The U.S. Treasury and General Motors Co may select a lead underwriter for an initial public offering for the automaker as early as next week, Bloomberg News reported on Saturday.

A bank needs to be picked soon in order to prepare for an offering by the fourth quarter, and the Treasury is likely to have more say in the selection than the carmaker itself, according to the report, which cited two unnamed sources familiar with the matter.

The U.S. government acquired 61 percent of GM's shares through its $50 billion bailout of the carmaker, which emerged from a government-sponsored bankruptcy last July.

GM and U.S. Treasury officials met this month with senior officials from Goldman Sachs Group Inc, Bank of America Corp, Citigroup Inc, JPMorgan Chase & Co and Morgan Stanley, the report said, citing one of the sources.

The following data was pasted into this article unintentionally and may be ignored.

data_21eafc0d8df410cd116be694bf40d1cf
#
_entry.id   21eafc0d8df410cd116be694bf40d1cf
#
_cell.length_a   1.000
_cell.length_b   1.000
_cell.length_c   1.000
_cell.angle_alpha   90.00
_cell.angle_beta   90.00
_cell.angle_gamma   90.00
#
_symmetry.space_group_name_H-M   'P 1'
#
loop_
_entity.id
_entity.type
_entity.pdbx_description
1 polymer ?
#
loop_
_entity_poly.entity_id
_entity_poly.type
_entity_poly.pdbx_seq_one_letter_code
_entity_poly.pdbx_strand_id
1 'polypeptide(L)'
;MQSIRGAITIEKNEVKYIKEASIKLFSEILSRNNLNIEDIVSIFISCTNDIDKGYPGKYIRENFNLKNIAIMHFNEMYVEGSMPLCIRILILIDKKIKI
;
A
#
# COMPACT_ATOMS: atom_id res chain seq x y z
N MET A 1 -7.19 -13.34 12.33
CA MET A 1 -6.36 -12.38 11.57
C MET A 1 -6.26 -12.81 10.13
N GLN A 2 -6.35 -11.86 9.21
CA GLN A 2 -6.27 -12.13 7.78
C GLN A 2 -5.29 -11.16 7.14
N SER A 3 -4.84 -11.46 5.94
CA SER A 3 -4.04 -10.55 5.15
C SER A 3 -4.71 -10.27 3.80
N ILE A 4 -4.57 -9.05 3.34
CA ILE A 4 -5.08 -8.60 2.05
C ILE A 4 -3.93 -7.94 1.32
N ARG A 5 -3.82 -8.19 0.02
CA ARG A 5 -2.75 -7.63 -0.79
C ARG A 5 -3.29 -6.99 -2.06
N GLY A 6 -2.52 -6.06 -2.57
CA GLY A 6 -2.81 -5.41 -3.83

The bankers were asked about how much stock they would recommend selling, how much they thought GM might be worth, and what roadblocks might come up, the report said.

Choosing a lead underwriter in the next week or two would allow the company to file its IPO registration with the Securities and Exchange Commission by July and sell shares to the public by October or November, according to the report.

A GM spokesman contacted by the news agency said he did not know of any imminent decision.

A U.S. Treasury spokesman reached by Reuters declined to comment.

Treasury has hired Lazard Ltd to advise the government on an IPO of the company.

GM chief executive Ed Whitacre said in April that an IPO was a real possibility later this year or in 2011.

(Reporting by Ann Saphir in Chicago and David Lawder in Washington, editing by Vicki Allen)